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 Author  Topic: 81 mm Mortar stowage
JEno

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Post a Reply To This Topic    Reply With Quotes     Edit Message     View Profile of JEno  Posted on: Dec 3, 2019 - 6:56am
It is reported, in various works, that South Pacific boats often carried 81 mm mortars, primarily to fire illumination rounds.
My question regards where they were stowed. I am venturing a guess that they were stowed below decks until called for by a specific mission, but this is my speculation. I have not seen any photographs that show them mounted on deck, but this is a distinct possibility.
My current project is PT 490, circa 1944.
Can anyone lend me some insight? IE, educated me?
Thank You
Jonathan


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Travis B

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Post a Reply To This Topic    Reply With Quotes     Edit Message     View Profile of Travis B   Send Email To Travis B Posted on: Dec 3, 2019 - 8:42am
On my Uncles PT Boat, PT 380 they had a M2 60MM Mortar to fire Illumination rounds not a 80MM. I don't think PT Boats would use the M1 Mortar simply because of the weight. The M1 81MM mortar weighs 136 pounds compared to the M2 60MM Mortar which weighed 13 pounds due to it's smooth bore tube. The M2 Mortar would fire the M83 illumination round.


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JEno

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Post a Reply To This Topic    Reply With Quotes     Edit Message     View Profile of JEno  Posted on: Dec 3, 2019 - 9:38am
You are absolutely correct. My mistake. It shows what trying to walk and chew gum at the same time will lead to. I have found a photo of a mortar seemingly fixed to the deck, but being as light weight as you have stated, I would rather think that they were mounted only as needed. All comments AND corrections are gladly welcomed.
Jonathan


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Travis B

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Post a Reply To This Topic    Reply With Quotes     Edit Message     View Profile of Travis B   Send Email To Travis B Posted on: Dec 3, 2019 - 10:20am
There is such a weapon call a MK2 MOD 0 and MOD 1, it was a 81MM Mortar mounted under a M2 .50 caliber machine gun. The Navy did use this on later PT Boats.


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JEno

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Post a Reply To This Topic    Reply With Quotes     Edit Message     View Profile of JEno  Posted on: Dec 3, 2019 - 11:17am
Yes Travis
You too are correct., but I am looking for this one as shown on PT 334 here

http://www.navsource.org/archives/12/120533409.jpg


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Travis B

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Post a Reply To This Topic    Reply With Quotes     Edit Message     View Profile of Travis B   Send Email To Travis B Posted on: Dec 3, 2019 - 1:02pm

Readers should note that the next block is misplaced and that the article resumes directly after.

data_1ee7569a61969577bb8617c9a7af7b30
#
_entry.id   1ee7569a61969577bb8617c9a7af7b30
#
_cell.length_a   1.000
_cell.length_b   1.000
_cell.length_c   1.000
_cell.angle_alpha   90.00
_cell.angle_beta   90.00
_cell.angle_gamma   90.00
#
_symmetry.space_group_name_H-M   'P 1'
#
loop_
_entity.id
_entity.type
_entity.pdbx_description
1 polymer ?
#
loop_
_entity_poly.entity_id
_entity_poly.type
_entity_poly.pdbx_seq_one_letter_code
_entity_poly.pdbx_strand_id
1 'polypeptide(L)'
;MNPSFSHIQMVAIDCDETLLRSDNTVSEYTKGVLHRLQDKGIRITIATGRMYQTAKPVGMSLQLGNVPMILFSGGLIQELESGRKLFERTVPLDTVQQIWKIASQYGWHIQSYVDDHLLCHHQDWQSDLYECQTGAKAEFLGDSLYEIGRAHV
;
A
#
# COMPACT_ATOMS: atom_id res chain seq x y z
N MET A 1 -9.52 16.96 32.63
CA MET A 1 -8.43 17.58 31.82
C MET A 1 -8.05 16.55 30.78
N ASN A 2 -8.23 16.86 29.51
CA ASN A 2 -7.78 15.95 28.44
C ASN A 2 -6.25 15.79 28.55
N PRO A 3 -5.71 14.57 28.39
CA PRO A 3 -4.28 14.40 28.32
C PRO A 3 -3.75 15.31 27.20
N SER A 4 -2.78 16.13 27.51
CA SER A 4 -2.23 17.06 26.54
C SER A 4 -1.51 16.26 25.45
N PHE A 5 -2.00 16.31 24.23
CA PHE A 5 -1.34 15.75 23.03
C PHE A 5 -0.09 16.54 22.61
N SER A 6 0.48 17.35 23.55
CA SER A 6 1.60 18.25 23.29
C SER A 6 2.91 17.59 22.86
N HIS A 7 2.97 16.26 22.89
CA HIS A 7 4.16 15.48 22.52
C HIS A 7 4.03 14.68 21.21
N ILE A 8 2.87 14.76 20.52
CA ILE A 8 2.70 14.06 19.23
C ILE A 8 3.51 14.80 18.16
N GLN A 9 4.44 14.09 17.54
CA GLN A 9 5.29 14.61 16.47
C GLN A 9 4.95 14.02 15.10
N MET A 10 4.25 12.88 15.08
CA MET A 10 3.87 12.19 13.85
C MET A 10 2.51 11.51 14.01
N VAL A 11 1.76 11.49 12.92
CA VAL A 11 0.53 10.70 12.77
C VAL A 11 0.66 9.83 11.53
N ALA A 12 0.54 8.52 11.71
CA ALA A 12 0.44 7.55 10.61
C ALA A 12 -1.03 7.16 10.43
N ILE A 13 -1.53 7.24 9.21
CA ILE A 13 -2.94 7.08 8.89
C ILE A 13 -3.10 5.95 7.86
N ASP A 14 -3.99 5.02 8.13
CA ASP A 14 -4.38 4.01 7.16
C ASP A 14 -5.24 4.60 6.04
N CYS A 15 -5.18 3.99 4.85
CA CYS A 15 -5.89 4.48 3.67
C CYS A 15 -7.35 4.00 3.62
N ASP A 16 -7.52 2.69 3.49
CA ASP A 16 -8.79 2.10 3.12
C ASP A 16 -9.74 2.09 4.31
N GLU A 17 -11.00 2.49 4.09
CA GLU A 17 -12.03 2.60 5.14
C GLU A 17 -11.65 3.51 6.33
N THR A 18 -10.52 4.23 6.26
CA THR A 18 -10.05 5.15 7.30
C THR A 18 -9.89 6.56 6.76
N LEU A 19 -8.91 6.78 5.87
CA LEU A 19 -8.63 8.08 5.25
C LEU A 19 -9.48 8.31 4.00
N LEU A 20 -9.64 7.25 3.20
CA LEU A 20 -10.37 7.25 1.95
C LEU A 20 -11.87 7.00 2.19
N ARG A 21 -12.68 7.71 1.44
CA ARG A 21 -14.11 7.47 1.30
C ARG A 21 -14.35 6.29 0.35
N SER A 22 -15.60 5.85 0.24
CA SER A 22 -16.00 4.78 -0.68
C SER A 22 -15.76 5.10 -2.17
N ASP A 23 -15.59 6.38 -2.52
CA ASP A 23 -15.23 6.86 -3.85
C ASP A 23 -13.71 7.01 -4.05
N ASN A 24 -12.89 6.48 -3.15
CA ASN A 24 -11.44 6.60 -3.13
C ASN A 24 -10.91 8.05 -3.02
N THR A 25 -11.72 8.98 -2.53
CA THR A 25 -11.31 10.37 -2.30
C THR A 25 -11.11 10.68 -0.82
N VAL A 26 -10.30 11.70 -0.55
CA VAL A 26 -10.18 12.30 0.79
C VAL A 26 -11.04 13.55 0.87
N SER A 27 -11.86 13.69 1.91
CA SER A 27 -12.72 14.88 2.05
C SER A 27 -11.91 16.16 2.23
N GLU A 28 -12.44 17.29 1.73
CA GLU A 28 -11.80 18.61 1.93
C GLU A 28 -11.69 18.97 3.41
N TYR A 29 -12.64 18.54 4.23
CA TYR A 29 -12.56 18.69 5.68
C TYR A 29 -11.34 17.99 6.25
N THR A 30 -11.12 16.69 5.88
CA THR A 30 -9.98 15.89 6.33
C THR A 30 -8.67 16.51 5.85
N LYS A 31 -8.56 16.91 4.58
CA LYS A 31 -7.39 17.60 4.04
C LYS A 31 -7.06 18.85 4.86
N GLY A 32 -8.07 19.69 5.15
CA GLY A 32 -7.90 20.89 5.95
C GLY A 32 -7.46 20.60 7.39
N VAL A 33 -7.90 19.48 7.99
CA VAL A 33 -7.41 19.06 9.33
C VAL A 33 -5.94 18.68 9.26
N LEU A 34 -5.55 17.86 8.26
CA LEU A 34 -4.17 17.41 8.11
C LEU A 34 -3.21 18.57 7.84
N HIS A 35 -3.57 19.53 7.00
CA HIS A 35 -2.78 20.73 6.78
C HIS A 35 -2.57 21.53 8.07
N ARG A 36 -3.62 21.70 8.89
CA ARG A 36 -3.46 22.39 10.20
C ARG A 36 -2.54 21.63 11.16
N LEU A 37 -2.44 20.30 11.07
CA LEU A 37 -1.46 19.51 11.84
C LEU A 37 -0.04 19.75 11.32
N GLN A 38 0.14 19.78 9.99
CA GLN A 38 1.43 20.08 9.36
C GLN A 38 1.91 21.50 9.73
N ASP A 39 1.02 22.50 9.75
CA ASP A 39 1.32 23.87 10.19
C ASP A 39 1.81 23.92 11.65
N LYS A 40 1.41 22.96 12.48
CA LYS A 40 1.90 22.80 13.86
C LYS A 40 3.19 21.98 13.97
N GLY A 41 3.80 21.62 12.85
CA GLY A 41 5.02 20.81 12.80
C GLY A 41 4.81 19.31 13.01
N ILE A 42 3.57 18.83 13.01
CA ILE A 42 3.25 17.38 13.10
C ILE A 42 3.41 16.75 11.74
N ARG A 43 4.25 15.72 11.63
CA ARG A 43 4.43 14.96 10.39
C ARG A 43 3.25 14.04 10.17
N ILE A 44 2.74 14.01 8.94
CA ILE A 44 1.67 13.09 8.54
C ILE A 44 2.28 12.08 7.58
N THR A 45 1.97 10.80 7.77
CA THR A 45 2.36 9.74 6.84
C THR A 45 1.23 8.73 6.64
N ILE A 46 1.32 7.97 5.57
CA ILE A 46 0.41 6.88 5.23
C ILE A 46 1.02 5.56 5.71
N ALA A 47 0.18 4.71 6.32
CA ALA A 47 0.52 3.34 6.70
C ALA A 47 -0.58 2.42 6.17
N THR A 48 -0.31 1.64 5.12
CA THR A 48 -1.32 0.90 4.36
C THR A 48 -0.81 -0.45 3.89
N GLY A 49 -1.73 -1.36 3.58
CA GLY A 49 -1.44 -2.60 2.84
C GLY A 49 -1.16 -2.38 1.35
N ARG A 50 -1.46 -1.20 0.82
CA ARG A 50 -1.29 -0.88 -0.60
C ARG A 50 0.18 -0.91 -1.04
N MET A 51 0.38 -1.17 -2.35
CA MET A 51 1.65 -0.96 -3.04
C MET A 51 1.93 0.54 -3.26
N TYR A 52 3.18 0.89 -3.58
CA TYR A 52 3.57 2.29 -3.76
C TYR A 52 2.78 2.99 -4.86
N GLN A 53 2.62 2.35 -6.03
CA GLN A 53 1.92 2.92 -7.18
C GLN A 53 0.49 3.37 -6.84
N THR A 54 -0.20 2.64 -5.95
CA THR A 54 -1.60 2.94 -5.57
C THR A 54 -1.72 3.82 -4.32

That is definitely a M2 60MM mortar sir.


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JEno

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Post a Reply To This Topic    Reply With Quotes     Edit Message     View Profile of JEno  Posted on: Dec 3, 2019 - 1:59pm
Travis,
Thank you.


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Jeff D

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Post a Reply To This Topic    Reply With Quotes     Edit Message     View Profile of Jeff D   Send Email To Jeff D Posted on: Dec 6, 2019 - 8:29am
Here's an interesting 1945 document (probably either from Andy or Frank) showing a February test of an 81mm on PT 558. It also mentions the boats used in "They Were Expendable" as well as a cancelled test of "Kenyon and MIT speed logs". Anyone have any idea of what those were?:

jKuJw.jpg



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JEno

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Post a Reply To This Topic    Reply With Quotes     Edit Message     View Profile of JEno  Posted on: Dec 6, 2019 - 10:11am
Jeff,
Great find. Thank you, BUT... you don't know the kind of hornet's nest you have poked! I live 8 miles from Rockland, Maine. NOW I have to go digging and see if I can find info on the 452, 436 and 486 boats. There must be pictures somewhere.
I know that there was an Army air sea rescue base in Manset/Southwest Harbor, Maine, which is, as the crow flies about 30 miles Downeast.. It operated originally from Bar Harbor, during the early part of the war, then moved in 44'. Are they related? I don't know.



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JEno

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Post a Reply To This Topic    Reply With Quotes     Edit Message     View Profile of JEno  Posted on: Dec 6, 2019 - 11:17am
As an added bonus this document also clearly indicates the boats used in the making of "They Were Expendable". Wikipedia has an article that, unfortunately, seems to indicate that 6 ELCO's were used, but that was not the case, as is confirmed by the opening scene showing the first two boats docking to be ELCOs while the following four were Huckins, as confirmed by this page of the War Diary.


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